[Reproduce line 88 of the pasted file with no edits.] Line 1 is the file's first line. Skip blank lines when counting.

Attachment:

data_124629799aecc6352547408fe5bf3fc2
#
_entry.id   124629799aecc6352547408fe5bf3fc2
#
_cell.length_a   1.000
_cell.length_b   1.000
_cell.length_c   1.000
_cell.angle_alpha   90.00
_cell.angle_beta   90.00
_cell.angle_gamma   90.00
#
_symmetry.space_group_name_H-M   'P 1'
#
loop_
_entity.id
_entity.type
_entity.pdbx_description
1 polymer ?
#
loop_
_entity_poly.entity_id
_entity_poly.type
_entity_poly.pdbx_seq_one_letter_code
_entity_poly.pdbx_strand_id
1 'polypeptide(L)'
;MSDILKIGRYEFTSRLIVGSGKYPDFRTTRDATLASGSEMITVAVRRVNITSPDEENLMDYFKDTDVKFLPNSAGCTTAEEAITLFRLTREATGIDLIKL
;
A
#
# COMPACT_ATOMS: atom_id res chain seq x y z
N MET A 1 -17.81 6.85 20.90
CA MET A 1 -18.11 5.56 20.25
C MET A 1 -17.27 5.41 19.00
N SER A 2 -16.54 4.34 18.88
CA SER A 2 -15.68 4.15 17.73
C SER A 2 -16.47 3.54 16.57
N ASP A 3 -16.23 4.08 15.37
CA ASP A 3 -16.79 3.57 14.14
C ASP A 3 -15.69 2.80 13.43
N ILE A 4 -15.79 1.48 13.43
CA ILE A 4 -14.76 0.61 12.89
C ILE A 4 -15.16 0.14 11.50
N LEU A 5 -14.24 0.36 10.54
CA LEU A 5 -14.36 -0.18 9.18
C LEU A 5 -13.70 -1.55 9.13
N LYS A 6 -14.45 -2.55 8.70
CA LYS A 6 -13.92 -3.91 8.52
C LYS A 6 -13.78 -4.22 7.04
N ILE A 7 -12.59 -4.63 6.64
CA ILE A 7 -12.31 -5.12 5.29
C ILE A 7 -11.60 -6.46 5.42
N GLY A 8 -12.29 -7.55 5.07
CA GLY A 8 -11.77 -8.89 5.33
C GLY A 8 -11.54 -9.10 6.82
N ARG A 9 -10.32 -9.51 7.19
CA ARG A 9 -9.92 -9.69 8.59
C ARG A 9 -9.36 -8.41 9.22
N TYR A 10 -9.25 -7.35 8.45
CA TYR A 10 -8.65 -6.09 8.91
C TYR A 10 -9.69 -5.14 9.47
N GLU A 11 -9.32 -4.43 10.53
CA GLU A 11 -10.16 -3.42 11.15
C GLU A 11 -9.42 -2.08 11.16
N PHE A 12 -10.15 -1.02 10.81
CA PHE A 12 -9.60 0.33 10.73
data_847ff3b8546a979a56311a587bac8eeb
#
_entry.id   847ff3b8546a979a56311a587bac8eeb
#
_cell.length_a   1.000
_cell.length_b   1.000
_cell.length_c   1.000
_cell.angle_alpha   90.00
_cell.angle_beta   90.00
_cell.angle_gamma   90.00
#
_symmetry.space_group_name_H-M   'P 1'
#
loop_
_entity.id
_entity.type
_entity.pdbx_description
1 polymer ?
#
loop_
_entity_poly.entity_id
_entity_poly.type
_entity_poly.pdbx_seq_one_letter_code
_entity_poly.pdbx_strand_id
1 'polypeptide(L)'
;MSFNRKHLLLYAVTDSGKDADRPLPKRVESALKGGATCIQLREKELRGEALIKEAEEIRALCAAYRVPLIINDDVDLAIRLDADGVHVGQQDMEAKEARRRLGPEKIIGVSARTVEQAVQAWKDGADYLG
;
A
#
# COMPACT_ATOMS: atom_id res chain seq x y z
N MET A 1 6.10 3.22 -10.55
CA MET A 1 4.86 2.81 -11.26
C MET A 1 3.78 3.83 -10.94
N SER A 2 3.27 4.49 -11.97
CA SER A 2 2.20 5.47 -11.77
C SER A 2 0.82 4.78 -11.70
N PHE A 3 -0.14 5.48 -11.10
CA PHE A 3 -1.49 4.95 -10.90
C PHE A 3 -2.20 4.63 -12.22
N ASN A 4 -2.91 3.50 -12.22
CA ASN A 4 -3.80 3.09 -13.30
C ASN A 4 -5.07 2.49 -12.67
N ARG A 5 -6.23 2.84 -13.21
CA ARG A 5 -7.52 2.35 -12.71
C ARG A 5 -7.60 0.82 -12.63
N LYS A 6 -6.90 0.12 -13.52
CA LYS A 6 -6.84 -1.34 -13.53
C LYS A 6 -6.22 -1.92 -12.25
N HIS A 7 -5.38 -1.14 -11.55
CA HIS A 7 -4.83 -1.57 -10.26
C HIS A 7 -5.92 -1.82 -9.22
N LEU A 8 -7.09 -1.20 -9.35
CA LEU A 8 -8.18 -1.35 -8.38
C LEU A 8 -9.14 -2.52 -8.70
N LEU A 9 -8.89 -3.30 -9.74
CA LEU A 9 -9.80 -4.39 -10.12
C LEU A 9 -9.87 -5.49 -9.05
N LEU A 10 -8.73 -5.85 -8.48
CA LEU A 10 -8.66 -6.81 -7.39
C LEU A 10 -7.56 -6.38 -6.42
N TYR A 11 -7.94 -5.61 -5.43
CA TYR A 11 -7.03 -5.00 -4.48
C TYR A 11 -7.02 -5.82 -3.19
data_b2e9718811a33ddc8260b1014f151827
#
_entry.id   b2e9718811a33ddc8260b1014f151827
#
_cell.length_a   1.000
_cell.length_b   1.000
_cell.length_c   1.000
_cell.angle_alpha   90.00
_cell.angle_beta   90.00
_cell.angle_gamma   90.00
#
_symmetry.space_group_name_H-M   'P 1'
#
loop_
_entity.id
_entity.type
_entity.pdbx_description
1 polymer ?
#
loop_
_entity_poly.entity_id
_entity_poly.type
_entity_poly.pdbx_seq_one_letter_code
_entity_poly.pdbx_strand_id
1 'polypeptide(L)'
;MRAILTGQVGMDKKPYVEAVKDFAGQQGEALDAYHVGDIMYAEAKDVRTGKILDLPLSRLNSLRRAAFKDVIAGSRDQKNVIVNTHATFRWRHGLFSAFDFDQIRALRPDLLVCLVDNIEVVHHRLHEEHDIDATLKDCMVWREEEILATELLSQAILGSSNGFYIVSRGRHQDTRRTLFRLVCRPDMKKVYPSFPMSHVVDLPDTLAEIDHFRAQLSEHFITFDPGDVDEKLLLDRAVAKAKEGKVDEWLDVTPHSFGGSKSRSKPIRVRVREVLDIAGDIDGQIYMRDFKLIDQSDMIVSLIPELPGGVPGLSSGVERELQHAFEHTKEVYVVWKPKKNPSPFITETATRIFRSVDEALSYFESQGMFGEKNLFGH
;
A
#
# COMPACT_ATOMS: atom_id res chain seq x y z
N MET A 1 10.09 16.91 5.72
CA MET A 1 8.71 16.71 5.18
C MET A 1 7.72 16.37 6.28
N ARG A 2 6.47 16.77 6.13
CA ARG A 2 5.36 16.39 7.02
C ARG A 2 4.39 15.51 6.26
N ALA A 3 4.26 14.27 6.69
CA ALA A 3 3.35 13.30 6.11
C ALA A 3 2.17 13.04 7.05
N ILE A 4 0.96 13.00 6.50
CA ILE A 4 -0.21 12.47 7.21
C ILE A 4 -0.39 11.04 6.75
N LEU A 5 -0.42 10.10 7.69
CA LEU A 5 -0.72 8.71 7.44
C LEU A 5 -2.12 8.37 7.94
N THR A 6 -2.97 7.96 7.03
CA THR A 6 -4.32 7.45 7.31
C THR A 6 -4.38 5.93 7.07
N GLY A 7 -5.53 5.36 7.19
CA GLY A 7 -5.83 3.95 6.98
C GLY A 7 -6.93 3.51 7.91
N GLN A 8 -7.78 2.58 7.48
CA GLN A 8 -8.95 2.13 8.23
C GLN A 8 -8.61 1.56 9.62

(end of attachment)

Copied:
_entity_poly.pdbx_seq_one_letter_code